The medical officer of health for Niagara says he will go ahead with stronger outbreak control measures in that region’s schools, despite receiving a letter from Ontario’s chief medical officer of health questioning his methods.
On Jan. 14, Acting Medical Officer of Health Dr. M. Mustafa Hirji issued memos directing schools to monitor air quality inside schools and resume dismissal of whole classrooms after the discovery of a positive COVID-19 case.
He asked that any classroom with a reading of more than 800 parts per million of carbon dioxide (an indicator of poor air quality) receive a high-efficiency particulate air (HEPA) filter, regardless of what other air filtration capabilities are present in the school.
A day after the memos were sent, Ontario Chief Medical Officer of Health Dr. Kieran Moore wrote a letter to Hirji expressing “concern” over the direction to implement carbon dioxide monitoring in classrooms.
“I am concerned that these measures will lead to increased harms to the children and youth in Niagara Region and strongly urge you to reconsider your approach in alignment with provincial direction,” Moore states in the letter.
Moore added that the monitoring was not in line with established science.
“We are not aware at present of any correlation between CO2 levels and viral transmission,” Moore said.
Carbon dioxide monitoring is common in other parts of the world as a measure to assess possible risk of aerosol spread of coronavirus.
Niagara Region also requires that classes be sent home for isolation upon notice of COVID-19 exposure for a period of seven days, something the province has dropped.
“You are aware that Niagara is the only jurisdiction in Ontario or Canada to continue this practice in the face of the increased transmissibility of the Omicron variant and that the negative consequences of school dismissal and closure are significant to the mental, social and education wellbeing of children and youth,” Moore wrote in the letter.
Hirji also urged school principals to report all detected cases of COVID-19 in schools for documentation, something that is no longer required by the province.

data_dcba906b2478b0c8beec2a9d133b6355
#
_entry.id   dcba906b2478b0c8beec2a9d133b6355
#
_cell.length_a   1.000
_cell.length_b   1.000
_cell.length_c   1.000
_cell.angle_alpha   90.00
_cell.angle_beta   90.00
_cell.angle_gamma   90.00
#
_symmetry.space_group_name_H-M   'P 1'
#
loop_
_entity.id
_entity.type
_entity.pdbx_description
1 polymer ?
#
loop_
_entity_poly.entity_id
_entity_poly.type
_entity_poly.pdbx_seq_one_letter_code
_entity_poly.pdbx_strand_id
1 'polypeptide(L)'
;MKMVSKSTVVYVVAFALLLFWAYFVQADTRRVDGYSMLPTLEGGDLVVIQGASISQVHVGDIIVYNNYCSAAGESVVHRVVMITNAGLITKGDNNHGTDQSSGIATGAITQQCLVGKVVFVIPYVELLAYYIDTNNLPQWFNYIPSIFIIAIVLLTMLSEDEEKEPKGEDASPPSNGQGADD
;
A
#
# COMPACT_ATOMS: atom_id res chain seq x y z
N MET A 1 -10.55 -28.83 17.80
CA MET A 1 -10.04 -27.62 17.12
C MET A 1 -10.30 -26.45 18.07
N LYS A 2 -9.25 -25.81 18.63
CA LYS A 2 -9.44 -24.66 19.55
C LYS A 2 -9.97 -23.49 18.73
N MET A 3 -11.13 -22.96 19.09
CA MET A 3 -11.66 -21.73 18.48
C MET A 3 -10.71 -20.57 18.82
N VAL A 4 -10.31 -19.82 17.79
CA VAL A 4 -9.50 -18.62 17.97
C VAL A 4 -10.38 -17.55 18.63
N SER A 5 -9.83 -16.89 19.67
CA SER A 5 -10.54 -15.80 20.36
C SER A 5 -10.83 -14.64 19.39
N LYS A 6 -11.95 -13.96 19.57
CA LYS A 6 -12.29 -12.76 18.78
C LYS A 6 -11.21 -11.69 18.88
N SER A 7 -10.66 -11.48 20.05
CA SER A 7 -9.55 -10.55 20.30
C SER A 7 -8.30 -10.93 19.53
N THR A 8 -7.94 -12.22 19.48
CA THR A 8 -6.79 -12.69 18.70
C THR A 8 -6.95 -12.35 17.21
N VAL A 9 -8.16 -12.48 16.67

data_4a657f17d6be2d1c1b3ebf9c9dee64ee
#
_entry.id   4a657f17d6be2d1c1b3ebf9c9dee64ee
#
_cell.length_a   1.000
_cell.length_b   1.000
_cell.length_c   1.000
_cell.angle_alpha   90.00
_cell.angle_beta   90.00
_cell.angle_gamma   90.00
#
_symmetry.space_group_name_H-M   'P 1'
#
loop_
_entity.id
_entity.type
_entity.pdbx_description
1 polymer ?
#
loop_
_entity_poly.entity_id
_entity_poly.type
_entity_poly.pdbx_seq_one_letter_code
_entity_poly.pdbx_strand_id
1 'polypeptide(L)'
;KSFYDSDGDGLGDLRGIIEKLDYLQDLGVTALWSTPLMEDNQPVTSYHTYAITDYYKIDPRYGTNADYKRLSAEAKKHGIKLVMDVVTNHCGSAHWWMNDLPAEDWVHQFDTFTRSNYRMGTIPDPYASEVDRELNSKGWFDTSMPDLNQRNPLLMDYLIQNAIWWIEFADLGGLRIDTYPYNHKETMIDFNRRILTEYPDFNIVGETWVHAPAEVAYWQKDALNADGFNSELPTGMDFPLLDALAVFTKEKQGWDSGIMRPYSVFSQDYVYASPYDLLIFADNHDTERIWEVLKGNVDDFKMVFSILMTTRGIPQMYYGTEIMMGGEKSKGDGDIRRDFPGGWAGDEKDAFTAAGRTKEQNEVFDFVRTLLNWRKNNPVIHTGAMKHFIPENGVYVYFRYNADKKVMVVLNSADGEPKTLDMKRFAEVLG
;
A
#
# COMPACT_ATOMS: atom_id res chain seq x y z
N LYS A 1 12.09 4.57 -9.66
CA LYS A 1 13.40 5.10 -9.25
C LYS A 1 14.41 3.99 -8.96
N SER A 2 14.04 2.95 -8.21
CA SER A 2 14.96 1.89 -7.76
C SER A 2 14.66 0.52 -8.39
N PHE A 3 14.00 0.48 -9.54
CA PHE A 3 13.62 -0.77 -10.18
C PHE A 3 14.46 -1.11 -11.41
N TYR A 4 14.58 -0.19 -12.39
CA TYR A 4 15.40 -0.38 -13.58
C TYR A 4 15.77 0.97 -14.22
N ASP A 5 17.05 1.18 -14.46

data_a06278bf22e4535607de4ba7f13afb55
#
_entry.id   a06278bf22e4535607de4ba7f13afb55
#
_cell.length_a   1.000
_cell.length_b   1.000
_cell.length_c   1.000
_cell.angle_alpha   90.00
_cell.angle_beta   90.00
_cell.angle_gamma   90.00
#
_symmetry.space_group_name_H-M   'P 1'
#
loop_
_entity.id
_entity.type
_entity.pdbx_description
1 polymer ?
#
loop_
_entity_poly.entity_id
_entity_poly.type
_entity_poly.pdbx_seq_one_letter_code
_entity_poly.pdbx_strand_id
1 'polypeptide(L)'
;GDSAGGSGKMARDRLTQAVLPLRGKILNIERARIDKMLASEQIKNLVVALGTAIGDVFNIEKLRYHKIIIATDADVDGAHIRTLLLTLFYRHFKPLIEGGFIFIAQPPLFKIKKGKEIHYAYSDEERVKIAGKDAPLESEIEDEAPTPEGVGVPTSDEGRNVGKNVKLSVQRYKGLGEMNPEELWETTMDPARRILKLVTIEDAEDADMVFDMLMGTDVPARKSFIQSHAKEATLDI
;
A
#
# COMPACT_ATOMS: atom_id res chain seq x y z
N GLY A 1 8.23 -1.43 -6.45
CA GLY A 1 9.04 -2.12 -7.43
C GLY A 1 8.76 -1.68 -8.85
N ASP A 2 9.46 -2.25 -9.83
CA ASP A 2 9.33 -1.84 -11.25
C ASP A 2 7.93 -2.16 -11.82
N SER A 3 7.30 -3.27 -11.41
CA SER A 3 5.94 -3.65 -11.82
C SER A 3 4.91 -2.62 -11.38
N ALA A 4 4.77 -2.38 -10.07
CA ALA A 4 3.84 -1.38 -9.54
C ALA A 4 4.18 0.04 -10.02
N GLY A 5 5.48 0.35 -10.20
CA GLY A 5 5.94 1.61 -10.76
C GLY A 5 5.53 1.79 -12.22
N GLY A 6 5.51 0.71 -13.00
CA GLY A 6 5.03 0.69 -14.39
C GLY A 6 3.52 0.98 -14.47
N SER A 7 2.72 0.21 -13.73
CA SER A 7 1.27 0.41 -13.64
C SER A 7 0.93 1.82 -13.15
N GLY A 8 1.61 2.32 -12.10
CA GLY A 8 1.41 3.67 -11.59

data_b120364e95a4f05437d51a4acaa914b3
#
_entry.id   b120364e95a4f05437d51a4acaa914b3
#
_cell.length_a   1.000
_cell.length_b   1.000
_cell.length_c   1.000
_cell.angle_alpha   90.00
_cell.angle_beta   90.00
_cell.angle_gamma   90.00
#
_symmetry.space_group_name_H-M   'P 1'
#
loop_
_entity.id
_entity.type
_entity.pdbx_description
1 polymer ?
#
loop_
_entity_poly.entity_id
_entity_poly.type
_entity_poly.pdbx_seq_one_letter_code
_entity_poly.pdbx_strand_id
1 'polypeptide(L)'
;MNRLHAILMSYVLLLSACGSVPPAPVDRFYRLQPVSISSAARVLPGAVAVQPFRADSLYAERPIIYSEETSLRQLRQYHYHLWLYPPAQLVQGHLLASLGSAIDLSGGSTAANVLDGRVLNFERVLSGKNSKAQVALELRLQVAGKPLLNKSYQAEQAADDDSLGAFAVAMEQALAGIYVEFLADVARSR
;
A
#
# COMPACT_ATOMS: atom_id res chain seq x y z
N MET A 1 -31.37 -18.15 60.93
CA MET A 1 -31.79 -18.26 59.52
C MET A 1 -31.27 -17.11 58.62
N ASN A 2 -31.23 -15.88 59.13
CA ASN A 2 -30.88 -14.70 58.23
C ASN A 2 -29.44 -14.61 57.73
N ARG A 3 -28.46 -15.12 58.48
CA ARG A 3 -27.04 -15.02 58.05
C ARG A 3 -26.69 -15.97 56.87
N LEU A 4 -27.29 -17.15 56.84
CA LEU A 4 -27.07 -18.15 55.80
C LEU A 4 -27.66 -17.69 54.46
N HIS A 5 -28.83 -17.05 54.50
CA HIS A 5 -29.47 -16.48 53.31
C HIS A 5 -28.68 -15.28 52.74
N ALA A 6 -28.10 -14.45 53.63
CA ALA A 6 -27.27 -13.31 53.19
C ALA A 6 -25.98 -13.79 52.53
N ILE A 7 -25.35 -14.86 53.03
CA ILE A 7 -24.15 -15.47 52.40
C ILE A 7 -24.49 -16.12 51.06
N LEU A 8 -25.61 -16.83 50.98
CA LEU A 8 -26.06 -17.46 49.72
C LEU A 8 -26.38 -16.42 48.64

Moore cited another of Hirji’s requirements, that students who want to forego masks in class must obtain a medical note from their doctor.
“This is being done in direct opposition to provincial guidance that such notes not be required, without consultation with your primary care providers or the Ontario Medical Association and without informing the public that such notes are not covered by the Ontario Health Insurance Plan and would be paid out-of-pocket,” Moore said in the letter.
Niagara Region Public Health spokesperson Alexandra Rankin confirmed to CP24 they received the letter from Moore on Jan. 16 “with his thoughts regarding our local recommendations for school and childcare.”
In response to the letter, Dr. Hirji told CP24 he is going ahead with all stated plans to boost outbreak control and surveillance measures in Niagara’s schools and childcare centres
“We have adapted some of the details of how our recommended measures will be implemented in consideration of the easing workload on our school boards, but will be proceeding with these measures in order to give children, teachers, and other school staff additional protection as we successfully resume in-person schooling,” he said.
Asked why he sent the letter, Moore said he was seeking clarity about the measures, as well as consistency.
“The consultation that we had with his office was basically about the public health measures that are in place and the return to school. We want consistent and persistent messaging across Ontario,” he said.
He suggested public health measures that increased the number of absences beyond what is already expected will occur during Omicron are not what he wants in schools.
But at least one other public health unit is also putting additional measures in place to protect students and education workers.
On Thursday Peterborough Public Health’s Medical Officer of Health Dr. Thomas Piggott said that an online survey is being launched so parents can submit rapid antigen tests results themselves.
He said that should various indicators, including absenteeism rates and the results of the online initiative, demonstrate spread of COVID-19 exceeds set thresholds it could be recommended that unvaccinated students be dismissed for five days to self-isolate.
It is unclear whether Moore signed off on Peterborough’s policy but Piggott said in a news release that it was developed in consultation with his office.
Speaking with reporters earlier in the day, NDP leader Andrea Horwath said that local public health leaders should be commended, not questioned for introducing new safety measures in schools.
“When local public health leaders are stepping up and finding solution to keep children safe when they’re in school, then I say ‘thank you’.”